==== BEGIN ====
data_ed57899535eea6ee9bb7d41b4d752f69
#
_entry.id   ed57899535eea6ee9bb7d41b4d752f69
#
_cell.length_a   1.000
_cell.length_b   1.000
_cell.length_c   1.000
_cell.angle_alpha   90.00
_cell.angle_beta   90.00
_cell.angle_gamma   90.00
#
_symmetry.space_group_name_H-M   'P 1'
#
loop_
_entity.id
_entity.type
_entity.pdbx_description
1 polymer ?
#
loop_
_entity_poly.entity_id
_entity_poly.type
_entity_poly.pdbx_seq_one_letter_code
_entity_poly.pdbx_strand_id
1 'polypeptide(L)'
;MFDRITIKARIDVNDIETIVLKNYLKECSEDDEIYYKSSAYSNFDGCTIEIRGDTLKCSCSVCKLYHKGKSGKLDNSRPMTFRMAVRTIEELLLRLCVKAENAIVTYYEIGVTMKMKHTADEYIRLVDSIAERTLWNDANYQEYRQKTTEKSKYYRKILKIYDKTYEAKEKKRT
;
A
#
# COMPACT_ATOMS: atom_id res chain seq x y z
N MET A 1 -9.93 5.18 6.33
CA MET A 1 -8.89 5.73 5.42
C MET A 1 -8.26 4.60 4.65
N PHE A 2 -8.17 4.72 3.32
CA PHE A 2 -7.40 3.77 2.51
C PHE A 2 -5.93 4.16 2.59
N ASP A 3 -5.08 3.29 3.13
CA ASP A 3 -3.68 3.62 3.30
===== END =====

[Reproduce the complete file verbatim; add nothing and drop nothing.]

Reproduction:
data_ed57899535eea6ee9bb7d41b4d752f69
#
_entry.id   ed57899535eea6ee9bb7d41b4d752f69
#
_cell.length_a   1.000
_cell.length_b   1.000
_cell.length_c   1.000
_cell.angle_alpha   90.00
_cell.angle_beta   90.00
_cell.angle_gamma   90.00
#
_symmetry.space_group_name_H-M   'P 1'
#
loop_
_entity.id
_entity.type
_entity.pdbx_description
1 polymer ?
#
loop_
_entity_poly.entity_id
_entity_poly.type
_entity_poly.pdbx_seq_one_letter_code
_entity_poly.pdbx_strand_id
1 'polypeptide(L)'
;MFDRITIKARIDVNDIETIVLKNYLKECSEDDEIYYKSSAYSNFDGCTIEIRGDTLKCSCSVCKLYHKGKSGKLDNSRPMTFRMAVRTIEELLLRLCVKAENAIVTYYEIGVTMKMKHTADEYIRLVDSIAERTLWNDANYQEYRQKTTEKSKYYRKILKIYDKTYEAKEKKRT
;
A
#
# COMPACT_ATOMS: atom_id res chain seq x y z
N MET A 1 -9.93 5.18 6.33
CA MET A 1 -8.89 5.73 5.42
C MET A 1 -8.26 4.60 4.65
N PHE A 2 -8.17 4.72 3.32
CA PHE A 2 -7.40 3.77 2.51
C PHE A 2 -5.93 4.16 2.59
N ASP A 3 -5.08 3.29 3.13
CA ASP A 3 -3.68 3.62 3.30